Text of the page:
State of New Mexico et al. v. Backer et al, 199 F.2d 426 (10th Cir. 1952)Annotate this Case
Quincy D. Adams, Albuquerque, N. M. (Claron E. Waggoner, Socorro, N. M., on the brief), for appellants.
Fred W. Smith, Atty. Dept. of Justice, Washington, D. C. (Ralph J. Luttrell, Acting Asst. Atty. Gen., Maurice Sanchez, U. S. Atty., Albuquerque, N. M., and Roger P. Marquis, Atty. Dept. of Justice, Washington, D. C., on the brief), for appellees.
Before PHILLIPS, Chief Judge, and MURRAH and PICKETT, Circuit Judges.
PICKETT, Circuit Judge.
The State of New Mexico and the City of Truth or Consequences brought this action in the District Court of Sierra County New Mexico, against Labon Backer, acting construction engineer in charge of the Elephant Butte Dam and Reservoir, and certain employees of the United States Bureau of Reclamation, to restrain them from reducing the water level of the reservoir to a point which would destroy the fish in the reservoir and create a health menace to the people of the City of Truth or Consequences. The state court granted a temporary injunction as prayed for. Backer removed the action to the United States District Court for the District of New Mexico under the provisions of 28 U.S.C.A. § 1442. Upon motion, all of the defendants who were served were dismissed from the action except Backer. After a hearing, Backer moved to dismiss the action upon the grounds that the action was a suit against the United States and that the Secretary of the Interior was an indispensable party. By amendment, the Secretary of the Interior was made a party but was never legally served with process. The court dismissed the action upon the grounds that the Secretary of the Interior was an indispensable party.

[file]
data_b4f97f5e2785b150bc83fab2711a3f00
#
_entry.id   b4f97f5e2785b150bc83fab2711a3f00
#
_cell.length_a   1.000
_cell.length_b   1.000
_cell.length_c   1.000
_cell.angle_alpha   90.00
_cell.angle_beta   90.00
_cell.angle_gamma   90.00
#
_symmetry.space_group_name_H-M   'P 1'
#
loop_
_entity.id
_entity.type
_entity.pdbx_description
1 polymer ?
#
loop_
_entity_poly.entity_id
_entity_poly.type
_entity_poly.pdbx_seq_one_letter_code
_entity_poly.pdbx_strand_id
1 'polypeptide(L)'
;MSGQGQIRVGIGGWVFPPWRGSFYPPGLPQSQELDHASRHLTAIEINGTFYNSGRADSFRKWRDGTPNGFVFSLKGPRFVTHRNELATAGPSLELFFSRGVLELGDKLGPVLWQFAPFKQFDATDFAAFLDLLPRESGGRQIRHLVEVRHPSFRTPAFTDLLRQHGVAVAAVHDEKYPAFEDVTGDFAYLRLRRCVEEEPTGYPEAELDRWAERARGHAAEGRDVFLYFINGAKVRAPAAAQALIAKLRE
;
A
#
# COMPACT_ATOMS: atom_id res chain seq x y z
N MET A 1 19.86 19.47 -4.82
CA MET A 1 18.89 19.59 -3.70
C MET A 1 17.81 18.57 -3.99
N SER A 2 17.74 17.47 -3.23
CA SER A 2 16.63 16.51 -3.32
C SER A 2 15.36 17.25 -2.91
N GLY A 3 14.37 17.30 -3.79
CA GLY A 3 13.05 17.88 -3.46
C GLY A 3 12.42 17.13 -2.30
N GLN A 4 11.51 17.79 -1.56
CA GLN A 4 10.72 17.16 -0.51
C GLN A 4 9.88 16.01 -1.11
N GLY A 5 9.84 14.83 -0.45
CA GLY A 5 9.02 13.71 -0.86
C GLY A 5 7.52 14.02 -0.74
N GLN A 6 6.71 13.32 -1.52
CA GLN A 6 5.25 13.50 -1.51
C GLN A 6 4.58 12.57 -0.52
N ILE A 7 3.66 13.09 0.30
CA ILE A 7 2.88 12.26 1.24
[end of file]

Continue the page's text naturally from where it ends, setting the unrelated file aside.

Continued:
In substance, the amended complaint alleges that Backer is an employee of the United States Bureau of Reclamation in charge of the Elephant Butte Dam and Reservoir in Sierra County, New Mexico; that the reservoir contains fish belonging to the State of New Mexico; that the reservoir has long been a fishing resort and place of recreation for citizens of New Mexico, particularly for the people of the City of Truth or Consequences, and is of great economic importance; that the reservoir has been drained to such a level that many of the fish have died and the value of the reservoir for recreational purposes has been impaired; and that further drainage is threatened which would cause more fish to die and create a health menace to the people of the City of Truth or Consequences from which irreparable damage would result. The prayer of the complaint was for temporary and permanent injunctions against further drainage. Pending final hearing the Federal District Court continued the temporary restraining order entered by the state court but made modifications which permitted the withdrawal of additional water for irrigation and power purposes. The last of these orders authorized the reduction of water in the reservoir to 15,000 acre feet provided no health menace developed as a result. The irrigation season was completed without further change.